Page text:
Linux - SoftwareThis forum is for Software issues.
Having a problem installing a new program? Want to know which application is best for the job? Post your question in this forum.
Welcome to LinuxQuestions.org, a friendly and active Linux Community.
You are currently viewing LQ as a guest. By joining our community you will have the ability to post topics, receive our newsletter, use the advanced search, subscribe to threads and access many other special features. Registration is quick, simple and absolutely free. Join our community today!
Note that registered members see fewer ads, and ContentLink is completely disabled once you log in.
If you have any problems with the registration process or your account login, please contact us. If you need to reset your password, click here.
Having a problem logging in? Please visit this page to clear all LQ-related cookies.
Introduction to Linux - A Hands on Guide
This guide was created as an overview of the Linux Operating System, geared toward new users as an exploration tour and getting started guide, with exercises at the end of each chapter.
For more advanced trainees it can be a desktop reference, and a collection of the base knowledge needed to proceed with system and network administration. This book contains many real life examples derived from the author's experience as a Linux system and network administrator, trainer and consultant. They hope these examples will help you to get a better understanding of the Linux system and that you feel encouraged to try out things on your own.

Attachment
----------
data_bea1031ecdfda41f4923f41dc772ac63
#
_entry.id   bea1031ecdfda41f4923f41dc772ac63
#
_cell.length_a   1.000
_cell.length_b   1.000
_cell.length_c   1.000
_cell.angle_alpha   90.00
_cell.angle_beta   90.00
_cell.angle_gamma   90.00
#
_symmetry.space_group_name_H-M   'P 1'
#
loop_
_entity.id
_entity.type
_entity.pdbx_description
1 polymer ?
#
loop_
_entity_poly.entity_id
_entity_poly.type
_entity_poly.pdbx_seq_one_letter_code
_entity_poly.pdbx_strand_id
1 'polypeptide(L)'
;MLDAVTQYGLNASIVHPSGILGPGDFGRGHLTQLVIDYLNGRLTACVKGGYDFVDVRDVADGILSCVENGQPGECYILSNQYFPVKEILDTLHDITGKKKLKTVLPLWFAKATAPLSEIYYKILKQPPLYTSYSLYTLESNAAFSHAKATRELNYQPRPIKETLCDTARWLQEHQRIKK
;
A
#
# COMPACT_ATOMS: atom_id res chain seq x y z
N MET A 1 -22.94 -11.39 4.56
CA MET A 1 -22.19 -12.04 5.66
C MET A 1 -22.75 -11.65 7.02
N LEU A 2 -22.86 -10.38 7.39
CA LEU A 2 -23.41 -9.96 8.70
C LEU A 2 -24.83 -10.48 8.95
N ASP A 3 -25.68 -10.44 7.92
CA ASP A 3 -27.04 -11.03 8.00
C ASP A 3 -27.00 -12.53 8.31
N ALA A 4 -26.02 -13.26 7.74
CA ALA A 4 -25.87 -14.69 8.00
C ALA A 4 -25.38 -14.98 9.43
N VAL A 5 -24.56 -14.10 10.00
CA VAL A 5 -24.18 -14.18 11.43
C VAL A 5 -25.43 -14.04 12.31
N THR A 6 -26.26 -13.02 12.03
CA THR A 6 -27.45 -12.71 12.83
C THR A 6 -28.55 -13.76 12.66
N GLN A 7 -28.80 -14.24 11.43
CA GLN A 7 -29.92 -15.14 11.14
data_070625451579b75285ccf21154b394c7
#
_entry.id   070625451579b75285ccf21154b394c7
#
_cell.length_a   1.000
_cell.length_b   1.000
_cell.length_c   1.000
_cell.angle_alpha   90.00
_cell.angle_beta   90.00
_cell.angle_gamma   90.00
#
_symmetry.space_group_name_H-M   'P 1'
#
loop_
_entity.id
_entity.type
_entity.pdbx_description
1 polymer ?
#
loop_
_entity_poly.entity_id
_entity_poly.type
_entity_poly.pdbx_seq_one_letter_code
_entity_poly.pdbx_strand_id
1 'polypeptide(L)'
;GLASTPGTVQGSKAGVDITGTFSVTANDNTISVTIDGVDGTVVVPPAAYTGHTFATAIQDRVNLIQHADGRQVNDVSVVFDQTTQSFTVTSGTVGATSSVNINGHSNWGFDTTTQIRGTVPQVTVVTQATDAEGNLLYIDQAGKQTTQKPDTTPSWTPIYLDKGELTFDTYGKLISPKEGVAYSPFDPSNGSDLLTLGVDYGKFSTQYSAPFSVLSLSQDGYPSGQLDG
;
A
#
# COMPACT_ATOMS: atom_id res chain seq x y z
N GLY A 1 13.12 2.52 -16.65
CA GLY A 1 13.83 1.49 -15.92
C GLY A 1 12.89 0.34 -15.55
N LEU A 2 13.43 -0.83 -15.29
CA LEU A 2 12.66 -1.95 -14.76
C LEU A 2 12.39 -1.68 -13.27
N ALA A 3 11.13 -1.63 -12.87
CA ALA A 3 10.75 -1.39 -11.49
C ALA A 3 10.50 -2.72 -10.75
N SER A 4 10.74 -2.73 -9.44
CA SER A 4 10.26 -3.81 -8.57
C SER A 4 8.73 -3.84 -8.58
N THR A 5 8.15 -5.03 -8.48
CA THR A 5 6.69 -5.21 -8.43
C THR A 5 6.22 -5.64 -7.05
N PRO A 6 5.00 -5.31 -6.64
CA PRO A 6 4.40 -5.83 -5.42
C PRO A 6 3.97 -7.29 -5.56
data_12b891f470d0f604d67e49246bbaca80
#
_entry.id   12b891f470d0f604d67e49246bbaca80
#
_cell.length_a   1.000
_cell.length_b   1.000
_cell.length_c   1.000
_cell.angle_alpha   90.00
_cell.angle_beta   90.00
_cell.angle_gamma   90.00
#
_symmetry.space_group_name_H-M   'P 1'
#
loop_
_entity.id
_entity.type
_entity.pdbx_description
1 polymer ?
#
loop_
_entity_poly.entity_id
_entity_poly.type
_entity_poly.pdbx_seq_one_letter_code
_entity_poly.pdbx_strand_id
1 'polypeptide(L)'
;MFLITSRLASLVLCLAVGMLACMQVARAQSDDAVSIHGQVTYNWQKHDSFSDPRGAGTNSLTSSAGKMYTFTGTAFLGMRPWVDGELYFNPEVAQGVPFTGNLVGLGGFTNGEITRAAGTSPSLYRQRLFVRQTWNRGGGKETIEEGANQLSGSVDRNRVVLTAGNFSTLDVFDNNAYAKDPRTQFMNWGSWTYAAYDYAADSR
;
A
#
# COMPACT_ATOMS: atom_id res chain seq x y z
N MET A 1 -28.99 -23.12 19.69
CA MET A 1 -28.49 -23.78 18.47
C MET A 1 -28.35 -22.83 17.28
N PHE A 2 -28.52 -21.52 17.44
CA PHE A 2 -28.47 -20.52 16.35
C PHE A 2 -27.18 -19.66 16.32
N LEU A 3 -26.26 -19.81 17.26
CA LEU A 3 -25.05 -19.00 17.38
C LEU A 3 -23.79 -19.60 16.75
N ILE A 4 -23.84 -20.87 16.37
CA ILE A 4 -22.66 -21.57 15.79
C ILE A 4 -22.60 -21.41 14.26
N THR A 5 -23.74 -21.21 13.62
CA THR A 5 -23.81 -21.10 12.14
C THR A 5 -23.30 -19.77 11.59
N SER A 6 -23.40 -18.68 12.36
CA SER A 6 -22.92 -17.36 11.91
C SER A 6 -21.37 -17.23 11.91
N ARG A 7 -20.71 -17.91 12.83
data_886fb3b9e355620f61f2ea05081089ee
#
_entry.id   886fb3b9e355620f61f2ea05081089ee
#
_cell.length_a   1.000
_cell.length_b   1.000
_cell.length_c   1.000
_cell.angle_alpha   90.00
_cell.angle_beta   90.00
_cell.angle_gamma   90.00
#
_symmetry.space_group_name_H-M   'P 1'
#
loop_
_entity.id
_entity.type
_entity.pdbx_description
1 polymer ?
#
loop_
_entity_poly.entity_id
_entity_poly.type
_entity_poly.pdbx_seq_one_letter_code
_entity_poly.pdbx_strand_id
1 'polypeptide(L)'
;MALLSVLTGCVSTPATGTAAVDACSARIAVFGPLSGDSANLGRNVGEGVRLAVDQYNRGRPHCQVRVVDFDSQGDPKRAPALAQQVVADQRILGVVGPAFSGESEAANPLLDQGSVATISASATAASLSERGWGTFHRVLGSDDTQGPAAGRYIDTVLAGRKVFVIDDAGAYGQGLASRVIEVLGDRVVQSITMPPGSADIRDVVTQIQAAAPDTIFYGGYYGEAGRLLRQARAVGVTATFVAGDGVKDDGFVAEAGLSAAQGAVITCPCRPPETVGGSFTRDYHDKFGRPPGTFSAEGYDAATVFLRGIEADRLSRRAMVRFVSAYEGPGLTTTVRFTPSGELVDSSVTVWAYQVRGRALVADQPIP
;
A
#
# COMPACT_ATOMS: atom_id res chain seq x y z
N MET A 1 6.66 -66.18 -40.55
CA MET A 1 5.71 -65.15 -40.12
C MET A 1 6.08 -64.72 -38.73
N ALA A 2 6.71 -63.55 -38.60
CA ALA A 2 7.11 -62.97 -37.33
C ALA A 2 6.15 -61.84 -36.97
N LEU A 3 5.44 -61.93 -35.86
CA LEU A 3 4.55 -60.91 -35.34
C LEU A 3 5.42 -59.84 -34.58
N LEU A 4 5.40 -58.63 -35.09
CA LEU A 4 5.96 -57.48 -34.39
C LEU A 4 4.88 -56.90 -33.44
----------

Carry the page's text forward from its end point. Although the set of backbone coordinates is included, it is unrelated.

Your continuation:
Click Here to receive this Complete Guide absolutely free.
FYI, in debian all the startup scripts are located in /etc/init.d. The directories /etc/rc?.d are runlevel directories which contain symlinks to the scripts in /etc/init.d. The symlink will cause the script to start or stop depending on weather the symlink starts with an S or a K, e.g.
/etc/rc3.d/S20guarddog -> ../init.d/guarddog
The above symlink would cause guarddog to start when you enter runlevel 3 (/sbin/init 3.)
/etc/rc0.d/K20guarddog -> ../init.d/guarddog
If you do a shutdown the above symlink would cause guarddog to stop, the K stands for kill.
If you have an iptables script you really want to use, go ahead and install guarddog then put your iptables script here:
Make sure it's executable. Then guarddog will start your script instead of its own.
Why you must use a firewall for the normal pc the firewall is unuseful try to close the service by #.
If you are sure to use the firewall in slackware you must created one file "rc.firewall" chmod 755 in /etc/rc.d/ and here u can put all rules.
Originally posted by DarkNeo Why you must use a firewall for the normal pc the firewall is unuseful
Yeah, sure...you can't be serious, right?
Originally posted by freakin'me If I put that script in init.d, how does iptables know that it is intended for iptables?
When the computer enters one of the runlevels which correspond to a certain rcX.d, it will read, line by line, and execute the scripts having an 'S' at the beginning of their name. And while the script contains commands that invoke /sbin/iptables, it's all taken care of.